The Shaky Times
-- Online Edition --
September 2019
Here's what's below:
September General Meeting Speaker

September Tri-Valley Meeting

Play

Finding My Tribe

PNMD Survey

Last Ronnie Gram

Tremble Clefs

Poised for Parkinson's

Information and Resources Library

Exercise and Activity Classes

Meetings, Announcements, and How to Contact Us
September General Meeting Speaker

Saturday, September 21, 2019 - 9 am-noon
Grace Presbyterian Church, Walnut Creek

Presentation: Nutrition in PD
Speaker: Cindy Gershen

Cindy Gershen is an instructor at Mt. Diablo High School in Concord, California; chef/owner of Sunrise Bistro in Walnut Creek, California and the founder of Wellness City Challenge, a community health activist organization.

September Tri-Valley Meeting

Saturday, September 14, 2019, 10 am-noon
Pleasanton Senior Center

Potluck Picnic on the Patio

Please bring your favorite dish to share for a picnic social to celebrate end of summer. Comradery, sharing and fun is the theme of the day.
            
PLAY
By Carol Fisher

Scientists have recently determined that it takes approximately 400 repetitions to create a new synapse in the brain – UNLESS it is done with PLAY , in which case, it takes between 10-20 repetitions. Dr. Karyn Purvis

How long has it been since you thought about PLAYING? What does that even mean? If you have Parkinson’s, what you mostly think about is just how to FUNCTION!!!

WHAT IF ……….
  • When you went to an exercise class you just PLAYED AROUND with how your body can move and how it wants to move that day?
  • When you got out of bed or out of a chair you PLAYED AROUND with where and how to place your feet, arms, hands and body to see what works the best?
  • When you were making lunch you PLAYED AROUND with making your sandwich be the most fun and satisfying it could be that day?
  • You invited a friend or loved one OUT TO PLAY? What would that look like? Do you even know how to think about that? Might it be going outside and sitting under a tree? Perhaps tossing a ball back and forth. Reading to each other? Making fresh lemonade? Doing a puzzle?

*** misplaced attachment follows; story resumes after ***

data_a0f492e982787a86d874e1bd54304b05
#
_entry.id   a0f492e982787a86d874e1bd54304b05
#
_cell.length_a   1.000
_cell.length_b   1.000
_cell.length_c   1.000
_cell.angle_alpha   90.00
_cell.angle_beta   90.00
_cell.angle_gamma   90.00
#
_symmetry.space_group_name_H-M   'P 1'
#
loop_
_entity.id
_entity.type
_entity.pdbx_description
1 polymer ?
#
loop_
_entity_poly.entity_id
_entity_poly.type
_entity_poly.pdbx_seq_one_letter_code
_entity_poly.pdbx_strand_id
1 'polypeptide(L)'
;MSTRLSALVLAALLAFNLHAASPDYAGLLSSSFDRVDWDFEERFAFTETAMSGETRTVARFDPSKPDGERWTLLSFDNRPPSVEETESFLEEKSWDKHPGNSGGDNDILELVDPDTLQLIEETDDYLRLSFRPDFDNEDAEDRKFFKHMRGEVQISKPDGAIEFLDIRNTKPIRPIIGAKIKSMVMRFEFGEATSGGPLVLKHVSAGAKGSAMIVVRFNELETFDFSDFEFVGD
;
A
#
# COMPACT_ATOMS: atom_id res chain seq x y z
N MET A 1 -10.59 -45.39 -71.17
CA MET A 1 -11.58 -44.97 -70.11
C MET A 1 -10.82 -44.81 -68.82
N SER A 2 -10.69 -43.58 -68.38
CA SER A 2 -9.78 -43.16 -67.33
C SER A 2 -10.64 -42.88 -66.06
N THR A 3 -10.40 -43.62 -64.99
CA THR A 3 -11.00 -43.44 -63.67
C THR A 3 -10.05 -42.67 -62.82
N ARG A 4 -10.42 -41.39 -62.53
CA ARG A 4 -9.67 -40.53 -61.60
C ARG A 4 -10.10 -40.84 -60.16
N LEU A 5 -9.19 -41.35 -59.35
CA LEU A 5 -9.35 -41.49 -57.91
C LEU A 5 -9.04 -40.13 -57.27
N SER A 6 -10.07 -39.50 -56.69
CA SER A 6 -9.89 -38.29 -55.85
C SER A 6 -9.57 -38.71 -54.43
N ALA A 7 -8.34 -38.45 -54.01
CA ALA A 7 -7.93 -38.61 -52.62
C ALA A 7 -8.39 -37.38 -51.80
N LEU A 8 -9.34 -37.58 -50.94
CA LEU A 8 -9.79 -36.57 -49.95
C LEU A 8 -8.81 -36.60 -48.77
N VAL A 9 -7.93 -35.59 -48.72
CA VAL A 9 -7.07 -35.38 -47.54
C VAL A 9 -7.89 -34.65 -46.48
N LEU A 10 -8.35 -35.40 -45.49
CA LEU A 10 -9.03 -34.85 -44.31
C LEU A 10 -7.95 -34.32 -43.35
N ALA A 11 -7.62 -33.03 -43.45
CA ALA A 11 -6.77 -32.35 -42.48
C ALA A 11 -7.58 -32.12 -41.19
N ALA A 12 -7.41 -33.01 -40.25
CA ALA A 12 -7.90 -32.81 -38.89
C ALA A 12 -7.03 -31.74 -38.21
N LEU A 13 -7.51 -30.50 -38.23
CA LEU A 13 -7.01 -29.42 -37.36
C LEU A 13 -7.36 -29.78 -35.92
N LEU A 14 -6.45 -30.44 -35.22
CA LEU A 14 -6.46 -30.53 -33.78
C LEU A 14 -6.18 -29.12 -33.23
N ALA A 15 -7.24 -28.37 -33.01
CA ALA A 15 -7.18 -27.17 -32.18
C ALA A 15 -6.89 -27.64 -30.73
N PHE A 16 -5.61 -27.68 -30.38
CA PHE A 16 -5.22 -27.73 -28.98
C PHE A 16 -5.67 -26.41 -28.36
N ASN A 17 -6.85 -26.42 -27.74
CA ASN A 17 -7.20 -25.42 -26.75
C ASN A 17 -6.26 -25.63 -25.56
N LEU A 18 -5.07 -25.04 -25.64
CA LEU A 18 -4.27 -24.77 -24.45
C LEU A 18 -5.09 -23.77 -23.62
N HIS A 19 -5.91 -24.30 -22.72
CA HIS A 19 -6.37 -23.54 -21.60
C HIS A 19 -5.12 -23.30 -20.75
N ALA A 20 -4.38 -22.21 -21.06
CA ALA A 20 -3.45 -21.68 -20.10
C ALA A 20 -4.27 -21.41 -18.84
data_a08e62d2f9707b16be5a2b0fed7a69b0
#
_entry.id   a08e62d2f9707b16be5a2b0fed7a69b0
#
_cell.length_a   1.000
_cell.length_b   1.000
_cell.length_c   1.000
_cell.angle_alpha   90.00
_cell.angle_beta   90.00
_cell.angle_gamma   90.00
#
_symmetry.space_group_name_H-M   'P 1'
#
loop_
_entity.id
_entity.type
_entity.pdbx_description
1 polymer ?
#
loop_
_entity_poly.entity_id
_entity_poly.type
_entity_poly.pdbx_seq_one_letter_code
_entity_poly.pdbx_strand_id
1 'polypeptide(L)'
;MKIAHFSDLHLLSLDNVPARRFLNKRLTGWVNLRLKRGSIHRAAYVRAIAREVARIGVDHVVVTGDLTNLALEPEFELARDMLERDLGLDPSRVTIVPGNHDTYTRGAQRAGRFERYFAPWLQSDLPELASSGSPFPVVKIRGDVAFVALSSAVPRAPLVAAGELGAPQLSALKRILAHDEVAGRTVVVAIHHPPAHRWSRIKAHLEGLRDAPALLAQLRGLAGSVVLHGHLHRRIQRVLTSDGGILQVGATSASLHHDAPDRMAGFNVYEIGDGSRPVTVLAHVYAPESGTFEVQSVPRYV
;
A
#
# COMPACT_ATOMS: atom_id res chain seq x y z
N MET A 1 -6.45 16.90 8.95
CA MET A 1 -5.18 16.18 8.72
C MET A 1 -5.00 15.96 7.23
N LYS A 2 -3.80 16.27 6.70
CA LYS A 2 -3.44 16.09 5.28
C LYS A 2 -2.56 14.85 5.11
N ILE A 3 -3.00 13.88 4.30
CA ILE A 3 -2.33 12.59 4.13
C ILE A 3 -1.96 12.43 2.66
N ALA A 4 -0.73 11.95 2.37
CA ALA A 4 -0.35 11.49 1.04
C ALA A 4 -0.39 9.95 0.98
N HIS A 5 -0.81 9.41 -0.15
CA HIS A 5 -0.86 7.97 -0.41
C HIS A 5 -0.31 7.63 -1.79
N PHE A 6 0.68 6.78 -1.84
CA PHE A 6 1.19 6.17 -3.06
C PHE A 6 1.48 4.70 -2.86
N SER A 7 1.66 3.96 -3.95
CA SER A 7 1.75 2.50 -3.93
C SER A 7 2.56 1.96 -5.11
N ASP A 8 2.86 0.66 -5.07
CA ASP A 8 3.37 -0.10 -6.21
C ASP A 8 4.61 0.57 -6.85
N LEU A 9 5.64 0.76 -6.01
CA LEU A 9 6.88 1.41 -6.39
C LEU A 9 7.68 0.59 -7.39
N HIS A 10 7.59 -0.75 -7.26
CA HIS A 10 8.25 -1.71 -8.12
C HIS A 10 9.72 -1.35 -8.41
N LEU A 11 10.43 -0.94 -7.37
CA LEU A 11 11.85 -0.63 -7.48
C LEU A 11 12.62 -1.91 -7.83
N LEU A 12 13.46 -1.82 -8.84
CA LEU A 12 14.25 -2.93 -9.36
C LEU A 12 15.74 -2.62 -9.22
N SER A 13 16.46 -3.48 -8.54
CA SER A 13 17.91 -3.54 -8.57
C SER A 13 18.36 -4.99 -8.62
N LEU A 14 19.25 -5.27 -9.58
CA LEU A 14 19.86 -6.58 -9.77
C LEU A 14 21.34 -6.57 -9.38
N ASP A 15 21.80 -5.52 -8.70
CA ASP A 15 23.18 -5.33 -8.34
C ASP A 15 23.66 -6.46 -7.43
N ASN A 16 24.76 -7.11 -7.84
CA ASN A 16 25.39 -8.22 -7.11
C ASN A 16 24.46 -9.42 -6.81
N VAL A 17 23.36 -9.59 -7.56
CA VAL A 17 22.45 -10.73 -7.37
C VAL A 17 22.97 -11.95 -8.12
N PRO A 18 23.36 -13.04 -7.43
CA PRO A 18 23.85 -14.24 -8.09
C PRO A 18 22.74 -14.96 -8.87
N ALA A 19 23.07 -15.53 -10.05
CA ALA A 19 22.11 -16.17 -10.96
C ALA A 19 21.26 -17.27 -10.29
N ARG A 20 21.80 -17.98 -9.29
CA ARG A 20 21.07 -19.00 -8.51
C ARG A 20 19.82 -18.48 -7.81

• Reading an article and having a discussion about it? Going to a movie, an outdoor concert, the theater, a new restaurant, a museum, a winery, taking a class about something completely new and different, going to the library, taking a meditative walk in a new park, taking a ferry ride, sitting by the ocean or a lake, making a picnic and watching the children on a playground, laying down in the grass and looking at the sky, going swimming or just dangling your toes in the water, putting on your favorite music and dancing around the room or the yard.
  • The list is endless, and I’d be willing to bet that as you look at this list many of these things feel like they would be a CHORE.

What if you looked at them as PLAY?

What I like to call the “JOY FACTOR” is a HUGHLY IMPORTANT piece of keeping yourself moving and maintaining your quality of life. It is easy for the PLAY and the JOY to get buried in the drudgery of just trying to keep going.

  I CHALLENGE YOU TO MOVE THE PLAY INTO THE FRONT SEAT AND PLACE THE DRUDGERY IN THE BACKSEAT OR EVEN THE TRUNK!!!


Carol Fisher, Registered Yoga Instructor, Certified PWR Instructor, namastecarol@gmail.com,  925-566-4181
Finding My Tribe
By Heather Kennedy, blogging as Kathleen Kiddo - Aug. 12, 2019
World Parkinson Conference (WPC) - Living with Parkinson's blog

Parkinson's is such a pain in the neck! I'm not being flippant, and it's not only hurting my neck, it affects every part of my body. 

If you have Parkinson's you are constantly negotiating with an unreasonable, mercurial and hostile occupation of your own body, with scant relief in sight.
 
It's more than just my body, it's everything. My relationships, family, career, and general sense of well-being have been getting crushed. There is no part of life Parkinson's leaves undisturbed. Torturing from within, PD is a sharp quadruple threat of depression, anxiety, chronic pain and exhaustion. A slow humiliating dismantling of a human being.
 
You may find your bff forever friends are too uncomfortable with your life-altering condition to stick around. Your situation a harsh reminder of mortality or failure or who knows what in their shaky (no pun) worldview, and that has nothing to do with you.
 
I feel mostly alone in the community where I reside, as friends enjoy normal activities with freedom and fewer obstacles. They resist any frustration with my decreasing speed and mean well, but along with strangers, they may relate with much less significant health issues, insisting they understand or offering medical advice...until I want to scream.

I know you want to scream too, because I can see the smoke coming out of your ears. Maybe you should try that cross body therapy that's so good for us, and punch things. Just make sure that you put boxing gloves on and stick with inanimate objects. This condition is maddening and lonely and entirely disorienting, at best.
 
With Parkinson's the body behaves as if disjointed from your intentions,  disconnected your brain. You can will your hands to move in a particular way, but Parkinson's will make your limbs tremor and stall, awkwardly, often painfully. This tends to keep you apart from everything and everyone going on around you as you move through society among a majority who does not recognize your condition.